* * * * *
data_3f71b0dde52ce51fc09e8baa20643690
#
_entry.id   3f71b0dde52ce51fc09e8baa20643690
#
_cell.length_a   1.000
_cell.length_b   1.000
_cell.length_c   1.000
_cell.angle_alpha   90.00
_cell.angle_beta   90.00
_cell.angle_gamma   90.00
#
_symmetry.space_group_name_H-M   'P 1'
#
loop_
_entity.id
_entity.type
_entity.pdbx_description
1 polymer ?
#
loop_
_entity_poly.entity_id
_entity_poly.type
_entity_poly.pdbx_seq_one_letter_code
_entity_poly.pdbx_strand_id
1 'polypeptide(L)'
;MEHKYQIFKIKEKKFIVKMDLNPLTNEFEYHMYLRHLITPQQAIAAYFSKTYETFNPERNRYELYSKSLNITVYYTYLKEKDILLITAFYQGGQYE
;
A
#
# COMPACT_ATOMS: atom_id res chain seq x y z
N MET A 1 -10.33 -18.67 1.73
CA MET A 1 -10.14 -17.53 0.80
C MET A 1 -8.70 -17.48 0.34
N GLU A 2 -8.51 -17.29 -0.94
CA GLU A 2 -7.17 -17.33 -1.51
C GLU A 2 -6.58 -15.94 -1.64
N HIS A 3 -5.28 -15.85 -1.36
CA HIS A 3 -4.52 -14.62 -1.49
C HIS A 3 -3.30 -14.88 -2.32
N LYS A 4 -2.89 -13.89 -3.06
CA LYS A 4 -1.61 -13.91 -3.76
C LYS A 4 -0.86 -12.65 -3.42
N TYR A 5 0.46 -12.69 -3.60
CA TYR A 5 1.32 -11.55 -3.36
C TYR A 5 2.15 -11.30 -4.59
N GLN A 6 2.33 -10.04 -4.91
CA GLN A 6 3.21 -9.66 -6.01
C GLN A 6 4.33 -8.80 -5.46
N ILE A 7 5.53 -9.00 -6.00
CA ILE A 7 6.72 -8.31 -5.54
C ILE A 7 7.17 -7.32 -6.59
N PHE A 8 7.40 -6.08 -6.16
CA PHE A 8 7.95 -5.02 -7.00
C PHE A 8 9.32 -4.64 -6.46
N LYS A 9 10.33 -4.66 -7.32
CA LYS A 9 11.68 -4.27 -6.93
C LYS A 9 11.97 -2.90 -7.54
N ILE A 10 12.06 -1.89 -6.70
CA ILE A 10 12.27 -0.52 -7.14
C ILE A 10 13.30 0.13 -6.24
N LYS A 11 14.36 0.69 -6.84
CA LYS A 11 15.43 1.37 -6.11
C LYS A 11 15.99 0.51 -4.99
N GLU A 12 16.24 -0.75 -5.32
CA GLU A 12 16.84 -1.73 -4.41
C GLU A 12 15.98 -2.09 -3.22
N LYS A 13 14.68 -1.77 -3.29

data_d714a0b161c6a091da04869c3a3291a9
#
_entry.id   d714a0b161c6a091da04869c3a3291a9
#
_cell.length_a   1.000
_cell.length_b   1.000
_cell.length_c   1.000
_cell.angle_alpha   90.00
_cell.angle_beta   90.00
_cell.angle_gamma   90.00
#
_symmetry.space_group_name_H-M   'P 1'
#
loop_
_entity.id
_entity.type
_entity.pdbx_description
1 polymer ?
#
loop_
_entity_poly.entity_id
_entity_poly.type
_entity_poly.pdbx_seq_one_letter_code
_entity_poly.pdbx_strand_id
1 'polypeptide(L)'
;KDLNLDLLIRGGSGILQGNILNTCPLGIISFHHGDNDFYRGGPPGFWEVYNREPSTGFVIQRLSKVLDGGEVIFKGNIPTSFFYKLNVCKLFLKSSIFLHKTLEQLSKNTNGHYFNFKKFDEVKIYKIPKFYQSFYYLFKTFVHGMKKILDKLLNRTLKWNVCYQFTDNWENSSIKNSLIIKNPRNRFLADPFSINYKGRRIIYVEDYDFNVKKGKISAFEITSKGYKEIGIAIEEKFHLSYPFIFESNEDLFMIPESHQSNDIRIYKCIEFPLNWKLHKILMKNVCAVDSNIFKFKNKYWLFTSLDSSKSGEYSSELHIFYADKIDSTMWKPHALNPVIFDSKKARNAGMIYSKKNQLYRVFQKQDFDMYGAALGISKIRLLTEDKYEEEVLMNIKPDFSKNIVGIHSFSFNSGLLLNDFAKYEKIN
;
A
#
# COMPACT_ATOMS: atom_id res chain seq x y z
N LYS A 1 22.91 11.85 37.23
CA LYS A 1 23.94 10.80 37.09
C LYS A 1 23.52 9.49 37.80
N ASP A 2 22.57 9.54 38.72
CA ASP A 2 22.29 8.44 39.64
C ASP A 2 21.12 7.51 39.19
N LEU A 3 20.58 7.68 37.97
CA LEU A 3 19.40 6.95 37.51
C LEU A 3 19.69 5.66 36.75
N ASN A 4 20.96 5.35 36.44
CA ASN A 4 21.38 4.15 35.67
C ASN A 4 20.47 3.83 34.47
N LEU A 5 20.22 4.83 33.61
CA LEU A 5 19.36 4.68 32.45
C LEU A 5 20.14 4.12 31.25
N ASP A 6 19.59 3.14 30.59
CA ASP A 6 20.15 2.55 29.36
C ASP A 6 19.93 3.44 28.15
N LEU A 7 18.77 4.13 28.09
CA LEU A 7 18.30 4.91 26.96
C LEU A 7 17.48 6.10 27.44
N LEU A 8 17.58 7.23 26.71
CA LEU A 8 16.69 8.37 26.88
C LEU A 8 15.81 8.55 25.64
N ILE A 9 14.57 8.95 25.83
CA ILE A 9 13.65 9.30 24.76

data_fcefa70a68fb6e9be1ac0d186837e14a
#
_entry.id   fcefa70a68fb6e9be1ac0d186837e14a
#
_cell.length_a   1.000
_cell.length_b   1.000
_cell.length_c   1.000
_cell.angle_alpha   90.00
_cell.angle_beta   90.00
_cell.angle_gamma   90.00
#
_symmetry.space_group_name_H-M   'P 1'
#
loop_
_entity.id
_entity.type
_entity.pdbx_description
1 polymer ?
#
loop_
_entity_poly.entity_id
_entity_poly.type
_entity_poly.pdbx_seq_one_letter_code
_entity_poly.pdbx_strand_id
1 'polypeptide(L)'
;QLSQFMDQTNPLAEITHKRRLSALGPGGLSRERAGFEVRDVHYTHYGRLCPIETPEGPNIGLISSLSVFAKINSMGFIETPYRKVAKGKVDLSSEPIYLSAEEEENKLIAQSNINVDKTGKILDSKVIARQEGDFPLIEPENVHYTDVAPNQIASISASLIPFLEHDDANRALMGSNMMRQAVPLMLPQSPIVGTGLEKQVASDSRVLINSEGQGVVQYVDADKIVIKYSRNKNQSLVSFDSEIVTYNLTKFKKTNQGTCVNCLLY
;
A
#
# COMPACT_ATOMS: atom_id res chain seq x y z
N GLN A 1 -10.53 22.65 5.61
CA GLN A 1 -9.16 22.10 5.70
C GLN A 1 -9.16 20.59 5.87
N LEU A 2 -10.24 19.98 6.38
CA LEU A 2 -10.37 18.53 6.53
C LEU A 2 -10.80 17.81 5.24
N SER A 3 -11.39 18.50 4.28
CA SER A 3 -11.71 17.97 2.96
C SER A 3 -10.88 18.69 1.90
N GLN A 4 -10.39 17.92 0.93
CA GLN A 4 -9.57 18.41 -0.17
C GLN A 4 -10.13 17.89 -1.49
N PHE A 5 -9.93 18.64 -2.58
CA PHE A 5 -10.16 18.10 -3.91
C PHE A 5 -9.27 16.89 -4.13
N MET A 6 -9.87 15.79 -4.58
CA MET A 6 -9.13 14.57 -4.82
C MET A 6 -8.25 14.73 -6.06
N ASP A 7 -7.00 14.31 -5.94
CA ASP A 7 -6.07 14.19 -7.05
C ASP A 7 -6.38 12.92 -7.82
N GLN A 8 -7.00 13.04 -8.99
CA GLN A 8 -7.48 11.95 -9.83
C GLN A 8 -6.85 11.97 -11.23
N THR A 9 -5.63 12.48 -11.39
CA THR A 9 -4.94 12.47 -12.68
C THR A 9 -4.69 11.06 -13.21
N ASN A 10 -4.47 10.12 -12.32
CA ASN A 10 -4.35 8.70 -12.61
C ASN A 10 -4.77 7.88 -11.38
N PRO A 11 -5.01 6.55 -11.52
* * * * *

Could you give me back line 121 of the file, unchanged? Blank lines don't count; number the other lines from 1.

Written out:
C LEU A 8 15.81 8.55 25.64